Thursday, May 6, 2010
Peace Amidst the Storm
Tonight I went with two of my daughters to the St. Cecilia Motherhouse for an evening of prayer and a little history. Being taught by these amazing ladies brings to mind many questions for our young children as well as us parents. I love to be invited into their home. Truth is, I have longevity with these sisters because my grandmother, my mother, my sisters, my children and I have all been taught by them. Fully habited, these sisters follow the basic rule of St. Dominic. "St. Dominic was a man of deep prayer, out of which was born the zealous active life of preaching that consumed his days." And, although St. Cecilia was not a Dominican, she is their patron; "the choice of St. Cecilia was a natural one, as our sisters were invited to Nashville in 1860 to establish an academy for girls that would place an emphasis on music and the arts." The young sister explained to us that they go out to preach and teach each morning and they return to a monastic way of life each night. She explained many parts of their life in the convent from the way their new names are chosen to their daily schedule and rituals. We all joined the sisters for evening prayer in their beautiful chapel, the center of their convent. I personally needed this time with a small part of our school community. I needed this time to listen in prayer and to contemplate the lives of those who could not come this night due to the recent flooding in Nashville. Sitting in that chapel as the sisters prayed back and forth from one side of stalls across the aisle to the others, I was engulfed in the peace of Jesus Christ. Their movements, their complete full waist bows during any mention of the Trinity, the sprinkling of holy water and the candle lit procession to the Tabernacle occur every evening in their convents throughout the U.S. and now in Australia. Together with priests and sisters and brothers and many lay people throughout the world they pray the Liturgy of the Hours. They pray for us, for the world, for the victims of the flood. In this small monastic-like place, this group of Dominican Sisters make a difference. For me, it was pure peace amidst the storm.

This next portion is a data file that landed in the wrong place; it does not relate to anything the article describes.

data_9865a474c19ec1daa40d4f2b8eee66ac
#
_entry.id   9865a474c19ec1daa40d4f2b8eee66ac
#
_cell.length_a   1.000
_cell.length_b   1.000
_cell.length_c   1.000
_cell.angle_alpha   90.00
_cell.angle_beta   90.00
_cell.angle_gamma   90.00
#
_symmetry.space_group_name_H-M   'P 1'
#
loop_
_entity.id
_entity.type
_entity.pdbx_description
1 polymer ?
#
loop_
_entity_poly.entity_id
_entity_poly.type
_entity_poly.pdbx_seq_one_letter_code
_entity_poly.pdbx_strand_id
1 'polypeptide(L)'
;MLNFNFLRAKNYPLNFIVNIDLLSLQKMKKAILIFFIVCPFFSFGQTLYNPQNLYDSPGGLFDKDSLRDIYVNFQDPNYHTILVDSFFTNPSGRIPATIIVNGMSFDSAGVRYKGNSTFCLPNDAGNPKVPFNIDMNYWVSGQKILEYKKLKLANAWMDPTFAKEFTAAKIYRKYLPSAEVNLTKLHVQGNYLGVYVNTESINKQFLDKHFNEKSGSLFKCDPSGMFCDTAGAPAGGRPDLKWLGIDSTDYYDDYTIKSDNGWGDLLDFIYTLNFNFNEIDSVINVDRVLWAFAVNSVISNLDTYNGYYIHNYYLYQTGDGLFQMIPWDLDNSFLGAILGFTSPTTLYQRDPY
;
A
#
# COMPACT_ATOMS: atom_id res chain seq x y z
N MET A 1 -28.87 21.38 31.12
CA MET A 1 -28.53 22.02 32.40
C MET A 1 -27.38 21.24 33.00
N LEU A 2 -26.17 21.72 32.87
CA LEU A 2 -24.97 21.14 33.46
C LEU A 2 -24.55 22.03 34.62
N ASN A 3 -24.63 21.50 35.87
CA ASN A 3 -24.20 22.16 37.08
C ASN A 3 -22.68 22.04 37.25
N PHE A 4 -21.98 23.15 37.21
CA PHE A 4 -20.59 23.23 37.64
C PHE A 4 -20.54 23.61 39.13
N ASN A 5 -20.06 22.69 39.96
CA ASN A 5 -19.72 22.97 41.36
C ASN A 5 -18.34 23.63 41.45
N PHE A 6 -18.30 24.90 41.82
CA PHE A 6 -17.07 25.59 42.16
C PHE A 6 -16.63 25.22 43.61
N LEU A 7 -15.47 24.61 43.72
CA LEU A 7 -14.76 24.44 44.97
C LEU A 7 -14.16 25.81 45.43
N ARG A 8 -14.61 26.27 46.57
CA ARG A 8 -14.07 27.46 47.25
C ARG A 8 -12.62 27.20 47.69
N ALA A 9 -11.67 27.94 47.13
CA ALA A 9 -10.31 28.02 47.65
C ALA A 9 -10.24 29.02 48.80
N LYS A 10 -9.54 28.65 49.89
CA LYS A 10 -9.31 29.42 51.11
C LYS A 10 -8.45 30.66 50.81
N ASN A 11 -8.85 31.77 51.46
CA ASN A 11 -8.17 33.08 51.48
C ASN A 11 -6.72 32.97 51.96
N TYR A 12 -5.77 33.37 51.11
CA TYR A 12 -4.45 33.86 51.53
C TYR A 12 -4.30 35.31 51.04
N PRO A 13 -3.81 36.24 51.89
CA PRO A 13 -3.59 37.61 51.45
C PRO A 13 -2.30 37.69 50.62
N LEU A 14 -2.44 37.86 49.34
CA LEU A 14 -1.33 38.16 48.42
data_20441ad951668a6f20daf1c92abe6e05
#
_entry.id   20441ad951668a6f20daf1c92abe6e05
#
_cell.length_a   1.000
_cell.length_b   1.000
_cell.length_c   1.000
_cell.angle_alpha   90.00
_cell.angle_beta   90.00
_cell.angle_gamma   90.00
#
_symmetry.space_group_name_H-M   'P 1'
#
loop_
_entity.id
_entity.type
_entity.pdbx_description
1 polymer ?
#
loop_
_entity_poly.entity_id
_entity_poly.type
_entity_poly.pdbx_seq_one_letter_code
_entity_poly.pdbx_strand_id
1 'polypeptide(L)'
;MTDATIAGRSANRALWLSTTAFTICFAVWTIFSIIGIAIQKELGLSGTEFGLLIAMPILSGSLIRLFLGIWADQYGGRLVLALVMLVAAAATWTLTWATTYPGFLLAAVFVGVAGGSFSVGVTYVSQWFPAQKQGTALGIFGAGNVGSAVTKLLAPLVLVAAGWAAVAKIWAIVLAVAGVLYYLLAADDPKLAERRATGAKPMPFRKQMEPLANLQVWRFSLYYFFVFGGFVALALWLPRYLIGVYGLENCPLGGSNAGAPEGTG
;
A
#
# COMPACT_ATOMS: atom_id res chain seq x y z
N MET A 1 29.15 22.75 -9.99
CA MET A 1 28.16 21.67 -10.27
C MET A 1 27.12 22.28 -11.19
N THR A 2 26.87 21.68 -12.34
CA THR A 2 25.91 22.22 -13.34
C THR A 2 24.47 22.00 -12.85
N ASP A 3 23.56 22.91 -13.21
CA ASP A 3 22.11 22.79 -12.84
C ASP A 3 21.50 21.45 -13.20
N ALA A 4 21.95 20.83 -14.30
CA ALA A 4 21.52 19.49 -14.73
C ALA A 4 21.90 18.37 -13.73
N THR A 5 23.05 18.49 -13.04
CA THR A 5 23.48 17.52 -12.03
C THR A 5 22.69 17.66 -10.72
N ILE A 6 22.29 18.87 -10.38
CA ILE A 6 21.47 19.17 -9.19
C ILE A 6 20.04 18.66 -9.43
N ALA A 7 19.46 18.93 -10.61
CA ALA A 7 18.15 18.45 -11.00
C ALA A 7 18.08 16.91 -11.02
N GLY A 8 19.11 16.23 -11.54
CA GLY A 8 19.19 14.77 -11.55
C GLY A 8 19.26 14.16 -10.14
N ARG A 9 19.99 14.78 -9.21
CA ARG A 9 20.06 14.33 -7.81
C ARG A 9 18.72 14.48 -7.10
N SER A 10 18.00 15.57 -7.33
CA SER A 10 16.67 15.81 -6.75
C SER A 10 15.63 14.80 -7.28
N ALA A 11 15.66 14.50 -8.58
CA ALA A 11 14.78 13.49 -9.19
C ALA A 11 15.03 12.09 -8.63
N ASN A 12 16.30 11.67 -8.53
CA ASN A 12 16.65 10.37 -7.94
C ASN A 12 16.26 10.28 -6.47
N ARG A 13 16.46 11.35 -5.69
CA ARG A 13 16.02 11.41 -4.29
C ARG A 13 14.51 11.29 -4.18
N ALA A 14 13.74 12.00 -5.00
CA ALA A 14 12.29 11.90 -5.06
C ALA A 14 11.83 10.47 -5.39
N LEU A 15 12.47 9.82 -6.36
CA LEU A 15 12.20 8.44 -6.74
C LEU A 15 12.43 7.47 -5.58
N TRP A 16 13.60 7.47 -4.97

Posted by Julie Cragon at 10:01 PM